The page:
Despite all the research done on Alzheimer's, there is still no early diagnostic tool for the disease. By looking at the brain wave components of individuals with the disease, Professor Tiago H. Falk of INRS's Centre Énergie Matériaux Télécommunications has identified a promising avenue of research that may not only help diagnose the disease, but also assess its severity.
This non-invasive, objective method is the subject of an article in the journal PLOS ONE.
Patients with Alzheimer's disease currently undergo neuropsychological testing to detect signs of the disease. The test results are difficult to interpret and are insufficient for making a definitive diagnosis. But as scientists have already discovered, activity in certain areas of the cerebral cortex is affected even in the early stages of the disease. Professor Falk, who specialises in biological signal acquisition, examined this phenomenon and compared the electroencephalograms (EEGs) of healthy individuals (27), individuals with mild Alzheimer's (27), and individuals with moderate cases of the disease (22). He found statistically significant differences across the three groups.
In collaboration with neurologists and Francisco J. Fraga, an INRS visiting professor specializing in biological signals, Professor Falk used an algorithm that dissects brain waves of varying frequencies. "What makes this algorithm innovative is that it characterizes the changes in temporal dynamics of the patients' brain waves," explains Professor Falk. "The findings show that healthy individuals have different patterns than those with mild Alzheimer's disease. We also found a difference between patients with mild levels of the disease and those with moderate Alzheimer's."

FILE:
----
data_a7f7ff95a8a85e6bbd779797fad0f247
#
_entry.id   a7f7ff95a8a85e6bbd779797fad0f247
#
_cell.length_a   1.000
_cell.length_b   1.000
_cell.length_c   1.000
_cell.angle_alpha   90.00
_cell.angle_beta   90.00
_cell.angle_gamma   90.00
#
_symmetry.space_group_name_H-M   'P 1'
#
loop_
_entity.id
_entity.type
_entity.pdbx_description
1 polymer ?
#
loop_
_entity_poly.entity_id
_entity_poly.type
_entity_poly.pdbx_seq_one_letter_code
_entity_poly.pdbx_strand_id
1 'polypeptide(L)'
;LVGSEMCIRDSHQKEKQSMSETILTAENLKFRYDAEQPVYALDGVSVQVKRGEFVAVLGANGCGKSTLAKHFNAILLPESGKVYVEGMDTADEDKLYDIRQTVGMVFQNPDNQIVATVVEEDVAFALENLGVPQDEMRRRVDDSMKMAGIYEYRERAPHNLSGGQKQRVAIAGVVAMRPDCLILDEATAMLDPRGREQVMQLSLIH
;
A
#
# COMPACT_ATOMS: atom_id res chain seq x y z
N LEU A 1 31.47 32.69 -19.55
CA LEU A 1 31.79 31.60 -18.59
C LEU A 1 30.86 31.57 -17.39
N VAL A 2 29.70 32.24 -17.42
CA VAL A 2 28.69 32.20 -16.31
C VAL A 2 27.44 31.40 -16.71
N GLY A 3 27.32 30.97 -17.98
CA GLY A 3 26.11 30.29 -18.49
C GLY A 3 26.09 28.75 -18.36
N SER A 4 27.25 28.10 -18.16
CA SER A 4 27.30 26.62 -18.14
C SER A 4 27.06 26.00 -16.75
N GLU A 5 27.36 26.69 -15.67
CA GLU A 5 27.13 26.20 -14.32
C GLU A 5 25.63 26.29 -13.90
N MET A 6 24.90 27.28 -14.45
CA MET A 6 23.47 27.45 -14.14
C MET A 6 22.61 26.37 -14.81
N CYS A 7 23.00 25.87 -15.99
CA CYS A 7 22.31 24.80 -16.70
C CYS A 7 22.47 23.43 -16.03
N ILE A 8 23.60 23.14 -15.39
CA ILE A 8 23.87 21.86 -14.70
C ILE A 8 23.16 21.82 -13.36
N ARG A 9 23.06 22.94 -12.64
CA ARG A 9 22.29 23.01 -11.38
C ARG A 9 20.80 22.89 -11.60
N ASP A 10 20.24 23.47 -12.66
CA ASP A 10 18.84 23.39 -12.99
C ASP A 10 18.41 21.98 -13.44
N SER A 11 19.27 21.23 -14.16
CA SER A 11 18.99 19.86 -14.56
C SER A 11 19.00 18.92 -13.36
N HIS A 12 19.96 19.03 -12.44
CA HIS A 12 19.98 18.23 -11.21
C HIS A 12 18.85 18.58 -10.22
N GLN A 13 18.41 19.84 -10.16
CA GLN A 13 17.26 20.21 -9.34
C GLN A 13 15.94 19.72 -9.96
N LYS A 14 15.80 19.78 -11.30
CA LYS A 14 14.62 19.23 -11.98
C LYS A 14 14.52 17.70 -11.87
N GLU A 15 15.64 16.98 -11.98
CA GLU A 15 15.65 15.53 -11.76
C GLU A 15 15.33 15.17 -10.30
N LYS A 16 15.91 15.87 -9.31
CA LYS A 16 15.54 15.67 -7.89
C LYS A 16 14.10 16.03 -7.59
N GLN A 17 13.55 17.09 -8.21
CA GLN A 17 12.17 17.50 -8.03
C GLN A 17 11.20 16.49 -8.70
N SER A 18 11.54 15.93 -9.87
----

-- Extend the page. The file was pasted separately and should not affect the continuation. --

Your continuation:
To validate the model in order to eventually develop an early diagnostic tool for Alzheimer's disease, Professor Falk's team is sharing their algorithm on the NeuroAccelerator.org online data analysis portal. It is the first open source algorithm posted on the portal and may be used by researchers around the world to produce additional research findings.
Alzheimer's disease accounts for 60% to 80% of all dementia cases in North America and is skyrocketing. This step toward the development of an early diagnostic tool that is non-invasive, objective, and relatively inexpensive is therefore welcome news for the research community.
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